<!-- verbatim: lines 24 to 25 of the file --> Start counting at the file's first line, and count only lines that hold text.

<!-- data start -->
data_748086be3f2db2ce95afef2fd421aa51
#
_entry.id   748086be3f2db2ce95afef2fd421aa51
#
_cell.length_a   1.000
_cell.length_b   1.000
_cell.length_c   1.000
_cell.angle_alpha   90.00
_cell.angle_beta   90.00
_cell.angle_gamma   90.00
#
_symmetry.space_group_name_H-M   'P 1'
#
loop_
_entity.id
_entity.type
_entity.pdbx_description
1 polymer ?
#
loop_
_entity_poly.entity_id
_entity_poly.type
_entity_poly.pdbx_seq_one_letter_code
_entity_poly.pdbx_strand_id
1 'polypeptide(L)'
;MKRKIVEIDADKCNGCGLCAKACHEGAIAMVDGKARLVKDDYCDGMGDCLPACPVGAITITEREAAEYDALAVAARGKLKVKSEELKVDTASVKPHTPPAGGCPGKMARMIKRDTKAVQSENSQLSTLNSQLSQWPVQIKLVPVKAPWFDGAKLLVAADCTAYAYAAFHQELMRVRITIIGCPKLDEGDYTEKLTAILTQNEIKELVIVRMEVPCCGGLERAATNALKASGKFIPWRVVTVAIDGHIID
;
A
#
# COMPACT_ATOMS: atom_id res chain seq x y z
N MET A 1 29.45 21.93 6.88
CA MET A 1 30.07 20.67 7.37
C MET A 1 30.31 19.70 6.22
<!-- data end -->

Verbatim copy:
_entity_poly.pdbx_strand_id
1 'polypeptide(L)'